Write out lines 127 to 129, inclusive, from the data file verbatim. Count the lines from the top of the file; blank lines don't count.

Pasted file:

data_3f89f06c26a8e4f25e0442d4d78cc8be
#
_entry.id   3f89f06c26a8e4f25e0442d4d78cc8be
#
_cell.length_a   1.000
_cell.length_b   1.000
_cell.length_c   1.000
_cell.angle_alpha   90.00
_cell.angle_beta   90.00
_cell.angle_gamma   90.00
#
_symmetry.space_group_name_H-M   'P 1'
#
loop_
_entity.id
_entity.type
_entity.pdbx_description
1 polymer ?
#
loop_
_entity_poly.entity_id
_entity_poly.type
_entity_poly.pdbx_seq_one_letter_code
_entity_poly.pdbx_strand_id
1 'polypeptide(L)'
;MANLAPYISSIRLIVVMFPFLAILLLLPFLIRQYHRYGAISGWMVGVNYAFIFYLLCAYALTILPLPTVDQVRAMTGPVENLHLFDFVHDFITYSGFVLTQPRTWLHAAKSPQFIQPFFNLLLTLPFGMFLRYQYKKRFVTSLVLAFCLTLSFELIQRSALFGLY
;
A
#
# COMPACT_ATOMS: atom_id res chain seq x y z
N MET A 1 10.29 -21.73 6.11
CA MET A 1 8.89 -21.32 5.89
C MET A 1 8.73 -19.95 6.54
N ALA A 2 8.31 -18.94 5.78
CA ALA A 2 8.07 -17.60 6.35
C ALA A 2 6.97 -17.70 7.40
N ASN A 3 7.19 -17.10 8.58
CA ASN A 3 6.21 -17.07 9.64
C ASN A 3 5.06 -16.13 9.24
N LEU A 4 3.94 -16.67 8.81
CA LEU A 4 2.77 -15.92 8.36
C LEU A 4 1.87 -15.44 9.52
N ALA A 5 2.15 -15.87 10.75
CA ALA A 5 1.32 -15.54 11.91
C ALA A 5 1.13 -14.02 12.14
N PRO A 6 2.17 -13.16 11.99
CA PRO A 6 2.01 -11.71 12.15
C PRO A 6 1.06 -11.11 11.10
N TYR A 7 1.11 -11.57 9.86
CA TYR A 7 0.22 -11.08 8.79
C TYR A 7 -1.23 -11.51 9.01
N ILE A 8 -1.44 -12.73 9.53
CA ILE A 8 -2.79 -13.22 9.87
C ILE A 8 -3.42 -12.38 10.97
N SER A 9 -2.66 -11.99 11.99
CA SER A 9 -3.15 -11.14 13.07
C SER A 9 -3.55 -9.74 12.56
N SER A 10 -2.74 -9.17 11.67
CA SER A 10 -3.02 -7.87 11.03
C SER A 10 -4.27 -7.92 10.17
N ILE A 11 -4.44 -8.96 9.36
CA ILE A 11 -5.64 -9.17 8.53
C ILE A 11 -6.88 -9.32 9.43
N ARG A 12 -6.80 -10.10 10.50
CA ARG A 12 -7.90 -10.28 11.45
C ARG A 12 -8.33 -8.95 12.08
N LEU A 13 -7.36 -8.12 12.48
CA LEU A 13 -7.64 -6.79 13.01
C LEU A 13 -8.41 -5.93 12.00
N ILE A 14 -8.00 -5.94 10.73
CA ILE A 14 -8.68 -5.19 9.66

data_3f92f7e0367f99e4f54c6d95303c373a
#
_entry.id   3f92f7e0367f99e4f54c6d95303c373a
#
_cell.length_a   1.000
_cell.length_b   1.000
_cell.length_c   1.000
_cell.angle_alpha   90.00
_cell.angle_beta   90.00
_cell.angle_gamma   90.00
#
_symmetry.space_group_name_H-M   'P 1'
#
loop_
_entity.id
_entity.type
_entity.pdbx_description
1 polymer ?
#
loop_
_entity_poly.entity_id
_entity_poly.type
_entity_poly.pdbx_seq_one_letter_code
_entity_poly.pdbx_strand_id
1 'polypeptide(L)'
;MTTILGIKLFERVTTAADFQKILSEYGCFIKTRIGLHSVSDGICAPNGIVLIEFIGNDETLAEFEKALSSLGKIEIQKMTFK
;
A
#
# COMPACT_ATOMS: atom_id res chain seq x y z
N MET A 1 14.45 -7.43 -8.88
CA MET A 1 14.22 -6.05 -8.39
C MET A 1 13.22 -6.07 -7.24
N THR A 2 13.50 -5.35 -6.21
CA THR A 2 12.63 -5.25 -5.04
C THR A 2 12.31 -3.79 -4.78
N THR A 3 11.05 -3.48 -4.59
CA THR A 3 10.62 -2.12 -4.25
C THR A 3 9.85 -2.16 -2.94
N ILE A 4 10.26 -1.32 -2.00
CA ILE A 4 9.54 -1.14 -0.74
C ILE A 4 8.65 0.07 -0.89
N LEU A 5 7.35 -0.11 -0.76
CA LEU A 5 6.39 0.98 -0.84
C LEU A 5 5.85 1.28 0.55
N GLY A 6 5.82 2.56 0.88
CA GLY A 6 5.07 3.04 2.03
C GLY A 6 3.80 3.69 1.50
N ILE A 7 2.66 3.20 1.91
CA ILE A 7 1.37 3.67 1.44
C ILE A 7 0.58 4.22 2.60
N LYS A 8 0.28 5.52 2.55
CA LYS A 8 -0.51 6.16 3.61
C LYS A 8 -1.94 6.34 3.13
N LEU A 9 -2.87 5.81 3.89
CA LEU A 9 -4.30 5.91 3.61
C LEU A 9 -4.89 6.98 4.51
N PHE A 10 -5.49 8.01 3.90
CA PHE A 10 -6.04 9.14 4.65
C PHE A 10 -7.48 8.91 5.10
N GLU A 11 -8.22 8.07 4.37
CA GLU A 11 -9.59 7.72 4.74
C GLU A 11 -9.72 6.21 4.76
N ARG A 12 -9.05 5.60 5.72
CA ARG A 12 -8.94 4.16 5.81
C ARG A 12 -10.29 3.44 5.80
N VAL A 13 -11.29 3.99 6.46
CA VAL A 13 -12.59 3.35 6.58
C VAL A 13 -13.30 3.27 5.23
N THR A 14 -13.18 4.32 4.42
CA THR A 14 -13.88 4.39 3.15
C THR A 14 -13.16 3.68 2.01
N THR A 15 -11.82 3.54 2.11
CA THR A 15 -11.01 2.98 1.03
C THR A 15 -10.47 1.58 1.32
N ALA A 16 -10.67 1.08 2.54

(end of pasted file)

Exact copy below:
CA LEU A 9 -4.30 5.91 3.61
C LEU A 9 -4.89 6.98 4.51
N PHE A 10 -5.49 8.01 3.90